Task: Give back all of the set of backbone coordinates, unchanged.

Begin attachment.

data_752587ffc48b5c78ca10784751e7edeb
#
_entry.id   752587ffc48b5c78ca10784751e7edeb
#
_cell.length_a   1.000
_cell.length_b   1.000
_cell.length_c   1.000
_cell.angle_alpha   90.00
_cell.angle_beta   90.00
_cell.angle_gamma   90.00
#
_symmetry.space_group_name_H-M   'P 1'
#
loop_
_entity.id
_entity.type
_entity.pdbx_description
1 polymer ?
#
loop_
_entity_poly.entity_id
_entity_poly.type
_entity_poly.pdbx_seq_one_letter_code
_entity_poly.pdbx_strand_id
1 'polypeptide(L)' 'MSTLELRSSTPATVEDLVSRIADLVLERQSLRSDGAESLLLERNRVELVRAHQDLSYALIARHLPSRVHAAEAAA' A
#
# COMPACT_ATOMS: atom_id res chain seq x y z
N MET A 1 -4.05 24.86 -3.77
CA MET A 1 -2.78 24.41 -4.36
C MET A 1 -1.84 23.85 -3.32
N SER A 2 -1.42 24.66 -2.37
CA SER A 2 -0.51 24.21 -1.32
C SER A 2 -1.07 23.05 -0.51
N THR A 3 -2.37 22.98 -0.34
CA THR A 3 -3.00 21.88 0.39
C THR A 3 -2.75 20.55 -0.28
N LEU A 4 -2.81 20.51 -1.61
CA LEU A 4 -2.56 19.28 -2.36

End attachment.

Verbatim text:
data_752587ffc48b5c78ca10784751e7edeb
#
_entry.id   752587ffc48b5c78ca10784751e7edeb
#
_cell.length_a   1.000
_cell.length_b   1.000
_cell.length_c   1.000
_cell.angle_alpha   90.00
_cell.angle_beta   90.00
_cell.angle_gamma   90.00
#
_symmetry.space_group_name_H-M   'P 1'
#
loop_
_entity.id
_entity.type
_entity.pdbx_description
1 polymer ?
#
loop_
_entity_poly.entity_id
_entity_poly.type
_entity_poly.pdbx_seq_one_letter_code
_entity_poly.pdbx_strand_id
1 'polypeptide(L)' 'MSTLELRSSTPATVEDLVSRIADLVLERQSLRSDGAESLLLERNRVELVRAHQDLSYALIARHLPSRVHAAEAAA' A
#
# COMPACT_ATOMS: atom_id res chain seq x y z
N MET A 1 -4.05 24.86 -3.77
CA MET A 1 -2.78 24.41 -4.36
C MET A 1 -1.84 23.85 -3.32
N SER A 2 -1.42 24.66 -2.37
CA SER A 2 -0.51 24.21 -1.32
C SER A 2 -1.07 23.05 -0.51
N THR A 3 -2.37 22.98 -0.34
CA THR A 3 -3.00 21.88 0.39
C THR A 3 -2.75 20.55 -0.28
N LEU A 4 -2.81 20.51 -1.61
CA LEU A 4 -2.56 19.28 -2.36